Sure, there are some kids who are shy and self-conscious, but think back to when you’re really young, perhaps a toddler. You did not understand the concept of fat or ugly, you just were. You were too busy admiring and learning this new world to really take in the superficial layer that will slowly place itself on top of everything you know. I’ve heard lots of my peers mention how children and elders care the least about their appearances and stress less about things in general. It’s at this middle phase in our lives, starting in the teens and following us to our thirties, we are at our most self-conscious. We follow most closely the trends of fashion and the styles of our friends. We are less expressive and individualistic, scared of and less confident about standing out. Why, though? Be as free as a kid before you learn about noses that are too big, thighs that are too fat, hair that is too flat, clothes that were too bold, and all the other nonsense.

Not being your biggest critic

As a kid, you don’t feel the pressure of being great. As a result, you don’t feel let down by yourself. You brush off failure and move on. Sadly, it’s as you get older, you start comparing yourself more to others and hearing criticism from other people. You start being too hard on yourself, stressed about achieving things like success, popularity, likability, and other things. Children just are. They are eager to play and to learn and to be. They truly know just how to enjoy the world and are naturally more comfortable in their own skins. Do not be your own worst critic. You don’t have to be perfect all the time. One failure doesn’t mean failure for your life. No one else is like you.

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We unfortunately cannot be children again. That’s how the world works. We can’t stop ourselves from growing like Peter Pan, either. What we can do is continue to flourish by keeping the traits we had as children that are worth treasuring while growing into adulthood.

Hopefully, you can work on bringing back these seven traits if you lost any of them on your way!

Gallantly,

gallantly gal


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14 Comments

  1. Scribbles and Tostitos

    May 7, 2018 at 1:31 pm

    Hey Gal! I’ve been silently reading your posts. I love your content. And adore this post! I observed my friend’s 1-year old child fall down and get up several times and was was completely unbothered. She’d just resume doing whatever she was doing. If an adult fails at something, we wallow in it for way too long. We need to be quick to get back on our feet.

    1. gallantly gal

      May 7, 2018 at 4:13 pm

      Thank you!! And that’s such a great example!!! Adults take failure so hard and we get disheartened so much more easily πŸ™ I definitely miss the resilience of childhood…

  2. Nat

    May 7, 2018 at 3:52 pm

    I probably have the hardest time with having innocent trust/faith in other people. I am definitely not the type of person who can just talk to anyone and be super open, though I sometimes wish I could be. I have a fear of getting hurt as most of what I experienced in younger years was people I barely knew who were mean to me and that really stuck with me. Whether it was an unkind comment from some classmate I hardly spoke to or an insulting remark from a stranger, those experiences have made me wary of people; probably too much maybe because I catch myself still expecting to be treated badly by others. That’s why in some recent situations where people have been nice to me, I still feel on-guard even after the person has shown him/herself to be kind as I’m afraid of letting my walls down.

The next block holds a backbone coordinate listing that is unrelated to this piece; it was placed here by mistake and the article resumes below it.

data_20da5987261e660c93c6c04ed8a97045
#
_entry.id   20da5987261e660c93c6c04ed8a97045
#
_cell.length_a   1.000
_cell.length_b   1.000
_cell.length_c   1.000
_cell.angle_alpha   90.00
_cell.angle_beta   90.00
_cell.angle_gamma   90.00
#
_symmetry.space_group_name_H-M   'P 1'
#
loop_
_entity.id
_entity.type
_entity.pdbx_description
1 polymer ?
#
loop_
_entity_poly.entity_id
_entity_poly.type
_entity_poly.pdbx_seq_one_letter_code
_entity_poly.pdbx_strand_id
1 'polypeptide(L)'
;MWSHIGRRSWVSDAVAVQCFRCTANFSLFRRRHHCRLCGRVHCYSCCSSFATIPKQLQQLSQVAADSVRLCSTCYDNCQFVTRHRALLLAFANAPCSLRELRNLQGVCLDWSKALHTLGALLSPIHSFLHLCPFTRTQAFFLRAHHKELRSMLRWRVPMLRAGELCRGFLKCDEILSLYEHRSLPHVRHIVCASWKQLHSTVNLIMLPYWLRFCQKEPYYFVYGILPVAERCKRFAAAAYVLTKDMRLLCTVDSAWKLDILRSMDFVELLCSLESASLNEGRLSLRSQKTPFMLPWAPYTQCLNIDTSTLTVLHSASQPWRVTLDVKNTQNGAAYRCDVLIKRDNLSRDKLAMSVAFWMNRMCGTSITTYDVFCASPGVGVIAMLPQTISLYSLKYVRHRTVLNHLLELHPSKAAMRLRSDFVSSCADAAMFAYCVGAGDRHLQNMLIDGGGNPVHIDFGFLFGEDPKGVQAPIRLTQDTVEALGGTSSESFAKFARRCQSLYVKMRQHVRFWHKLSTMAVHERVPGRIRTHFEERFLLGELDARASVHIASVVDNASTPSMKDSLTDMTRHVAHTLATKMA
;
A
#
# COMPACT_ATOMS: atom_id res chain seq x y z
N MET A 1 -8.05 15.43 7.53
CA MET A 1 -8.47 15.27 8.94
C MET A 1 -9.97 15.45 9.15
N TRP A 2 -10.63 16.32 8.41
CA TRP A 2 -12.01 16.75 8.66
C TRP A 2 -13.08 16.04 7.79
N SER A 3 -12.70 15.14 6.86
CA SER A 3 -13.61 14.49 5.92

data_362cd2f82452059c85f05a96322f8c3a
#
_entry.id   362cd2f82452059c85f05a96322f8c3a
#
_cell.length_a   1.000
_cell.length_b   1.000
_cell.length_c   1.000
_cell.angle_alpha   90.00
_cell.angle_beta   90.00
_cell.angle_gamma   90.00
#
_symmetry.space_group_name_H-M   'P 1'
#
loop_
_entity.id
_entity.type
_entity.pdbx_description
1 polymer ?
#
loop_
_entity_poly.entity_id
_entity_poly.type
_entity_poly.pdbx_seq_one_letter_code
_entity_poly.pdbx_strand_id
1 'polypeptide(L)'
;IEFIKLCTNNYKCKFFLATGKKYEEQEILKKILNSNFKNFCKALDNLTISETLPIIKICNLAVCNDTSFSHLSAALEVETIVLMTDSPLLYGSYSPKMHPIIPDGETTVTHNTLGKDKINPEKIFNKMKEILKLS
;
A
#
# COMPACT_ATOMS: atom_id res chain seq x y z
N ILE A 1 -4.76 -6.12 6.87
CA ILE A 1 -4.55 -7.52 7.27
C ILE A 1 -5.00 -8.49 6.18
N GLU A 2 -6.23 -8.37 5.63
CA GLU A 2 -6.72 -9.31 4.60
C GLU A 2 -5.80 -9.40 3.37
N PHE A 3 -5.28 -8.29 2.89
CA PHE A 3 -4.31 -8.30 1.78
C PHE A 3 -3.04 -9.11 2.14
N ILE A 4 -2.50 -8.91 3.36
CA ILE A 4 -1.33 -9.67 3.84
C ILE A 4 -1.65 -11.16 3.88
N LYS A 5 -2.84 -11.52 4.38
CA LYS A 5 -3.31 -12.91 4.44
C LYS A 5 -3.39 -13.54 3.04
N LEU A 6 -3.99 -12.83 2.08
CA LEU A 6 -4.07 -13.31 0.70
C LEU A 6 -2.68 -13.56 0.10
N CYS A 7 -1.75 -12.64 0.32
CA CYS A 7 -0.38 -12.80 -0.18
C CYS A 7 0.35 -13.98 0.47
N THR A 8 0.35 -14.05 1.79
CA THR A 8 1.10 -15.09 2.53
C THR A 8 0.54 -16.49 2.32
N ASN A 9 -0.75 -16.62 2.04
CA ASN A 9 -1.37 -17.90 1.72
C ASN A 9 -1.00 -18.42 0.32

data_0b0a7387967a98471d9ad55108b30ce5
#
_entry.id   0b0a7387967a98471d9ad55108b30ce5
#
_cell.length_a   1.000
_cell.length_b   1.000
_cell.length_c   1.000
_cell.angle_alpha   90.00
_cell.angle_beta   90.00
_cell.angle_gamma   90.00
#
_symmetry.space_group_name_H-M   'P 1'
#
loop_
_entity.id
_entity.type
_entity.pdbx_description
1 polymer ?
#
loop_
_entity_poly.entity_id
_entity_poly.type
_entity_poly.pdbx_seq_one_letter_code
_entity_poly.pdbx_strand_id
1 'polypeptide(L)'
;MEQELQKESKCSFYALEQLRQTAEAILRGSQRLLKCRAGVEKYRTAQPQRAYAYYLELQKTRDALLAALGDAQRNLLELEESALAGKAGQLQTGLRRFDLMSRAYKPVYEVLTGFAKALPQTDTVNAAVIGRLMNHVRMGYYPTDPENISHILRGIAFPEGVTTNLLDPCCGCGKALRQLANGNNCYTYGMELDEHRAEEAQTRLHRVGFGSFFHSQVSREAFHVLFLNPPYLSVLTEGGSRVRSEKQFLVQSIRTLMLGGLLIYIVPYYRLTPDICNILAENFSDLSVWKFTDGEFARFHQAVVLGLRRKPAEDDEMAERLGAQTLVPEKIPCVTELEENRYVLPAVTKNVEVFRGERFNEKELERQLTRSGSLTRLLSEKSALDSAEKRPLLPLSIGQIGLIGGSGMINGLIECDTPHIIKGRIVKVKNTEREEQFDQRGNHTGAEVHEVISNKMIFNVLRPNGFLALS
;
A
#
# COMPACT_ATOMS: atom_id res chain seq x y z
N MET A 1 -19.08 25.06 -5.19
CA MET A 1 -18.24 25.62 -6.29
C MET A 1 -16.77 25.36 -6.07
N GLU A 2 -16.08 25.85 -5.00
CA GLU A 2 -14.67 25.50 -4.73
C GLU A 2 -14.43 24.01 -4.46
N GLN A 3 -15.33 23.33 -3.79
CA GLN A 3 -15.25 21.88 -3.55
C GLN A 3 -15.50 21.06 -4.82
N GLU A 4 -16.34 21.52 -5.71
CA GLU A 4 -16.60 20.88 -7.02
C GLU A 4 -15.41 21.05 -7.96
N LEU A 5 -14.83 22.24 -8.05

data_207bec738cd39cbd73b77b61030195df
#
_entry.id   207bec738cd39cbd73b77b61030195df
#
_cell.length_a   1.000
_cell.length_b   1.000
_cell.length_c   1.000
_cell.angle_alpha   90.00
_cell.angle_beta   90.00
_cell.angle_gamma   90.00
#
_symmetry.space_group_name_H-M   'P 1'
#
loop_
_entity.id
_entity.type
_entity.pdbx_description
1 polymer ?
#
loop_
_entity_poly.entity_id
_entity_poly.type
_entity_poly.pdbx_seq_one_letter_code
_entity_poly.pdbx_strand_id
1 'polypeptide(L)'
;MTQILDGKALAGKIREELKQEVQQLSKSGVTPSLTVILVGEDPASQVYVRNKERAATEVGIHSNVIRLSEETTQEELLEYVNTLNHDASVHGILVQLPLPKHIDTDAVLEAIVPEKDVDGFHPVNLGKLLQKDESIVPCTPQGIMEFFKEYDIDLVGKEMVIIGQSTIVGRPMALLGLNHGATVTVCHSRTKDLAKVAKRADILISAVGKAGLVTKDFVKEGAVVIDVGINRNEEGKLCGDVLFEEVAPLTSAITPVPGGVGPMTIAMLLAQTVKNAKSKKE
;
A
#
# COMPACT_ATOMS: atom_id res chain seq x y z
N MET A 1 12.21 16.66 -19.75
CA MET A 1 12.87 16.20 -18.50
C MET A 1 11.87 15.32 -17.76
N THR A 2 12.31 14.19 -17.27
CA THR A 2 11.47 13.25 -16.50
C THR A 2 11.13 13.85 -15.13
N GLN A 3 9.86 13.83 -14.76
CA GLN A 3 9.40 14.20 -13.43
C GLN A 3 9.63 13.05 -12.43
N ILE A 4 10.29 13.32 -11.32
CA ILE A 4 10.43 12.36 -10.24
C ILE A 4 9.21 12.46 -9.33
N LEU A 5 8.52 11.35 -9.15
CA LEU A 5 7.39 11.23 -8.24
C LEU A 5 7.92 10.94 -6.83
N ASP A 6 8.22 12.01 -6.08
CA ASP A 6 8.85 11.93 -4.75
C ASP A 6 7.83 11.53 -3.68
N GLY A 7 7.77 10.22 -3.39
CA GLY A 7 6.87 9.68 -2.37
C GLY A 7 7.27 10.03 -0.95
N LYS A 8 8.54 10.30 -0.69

1. gallantly gal

      May 7, 2018 at 4:15 pm

      It’s so sad how we come into the world innocent and trusting, then grow hardened and wary πŸ™ I’m sorry you had to go through all that! We can be quite vulnerable and malleable as children, too, it’s true… πŸ’œ

  3. Bry Jaimea

    May 8, 2018 at 8:58 am

    Your pposts lately have really been hitting the nail on the head missus, I’m loving them!

    In regards to the above, I’ve always been to hard on myself and my own harshest critic, but the rest? I defintely think they deserve a place in my life again xx

    1. gallantly gal

      May 8, 2018 at 10:18 am

      Thank you!! I’m glad you feel that way about the childhood traits. I’m trying not to be such a harsh critic of myself, too. Trying to return to when I just felt joy in learning and doing instead of thinking about results and comparing all the time @_@ haha so back to when I was like two and didn’t know any better, I guess!

  4. Audra Edmonson

    May 8, 2018 at 12:09 pm

    Love this! (And so happy I found your blog at last! :)) I think all these traits are extremely important, especially trust and belief. I’ve found myself untrusting more and more these days, as I experience things with my oh-so-cynical “adult” brain, and it’s exhausting. It’s not fun to believe the worst in people, even if it’s guaranteed to keep you safe. It’s also guaranteed to make you miserable.

    Great post; thanks for sharing! I need to write all these down and post them on my wall….

    1. gallantly gal

      May 8, 2018 at 12:22 pm

      Awww yay for finding my blog! And you’re so sweet!! I’m glad you find these tips useful. I need to work on internalizing these tips myself. It is definitely hard and I am definitely so much more cynical now as an adult than as a child, as well :\ We’re keeping ourselves safe but at what cost? It’s hard to weigh it all on a balance.

  5. maaretta

    May 9, 2018 at 6:03 pm

    This is a great list. I especially feel like I have to work on the first point you made, since sometimes I feel like I’m just facing a bunch of closed doors, but things can always change. And I agree, being curious is a virtue.

    1. gallantly gal

      May 9, 2018 at 6:08 pm

      So much YES to facing a bunch of closed doors. I’ve been struggling to find that darn window that is supposed to open up when the door shuts close! Haha. I definitely need to be more curious, as well!

  6. Deeksha

    May 10, 2018 at 10:16 am

    Great post! I loved all the 9 points!! πŸ‘

    1. gallantly gal

      May 10, 2018 at 9:44 pm

      Thank you!!

  7. Alexis Nichole

    May 10, 2018 at 1:18 pm

    I really need to bring these traits back. Especially being your own biggest critic and all of that negative self talk. Another one that I would love to bring back because it was easier as a kid is being present at all times instead of living in my head.

    1. gallantly gal

      May 10, 2018 at 9:44 pm

      Yeah πŸ™ That saddens me, too, how negative I am toward myself now. Ooh, yes. Being present is key! That’s a good one πŸ™‚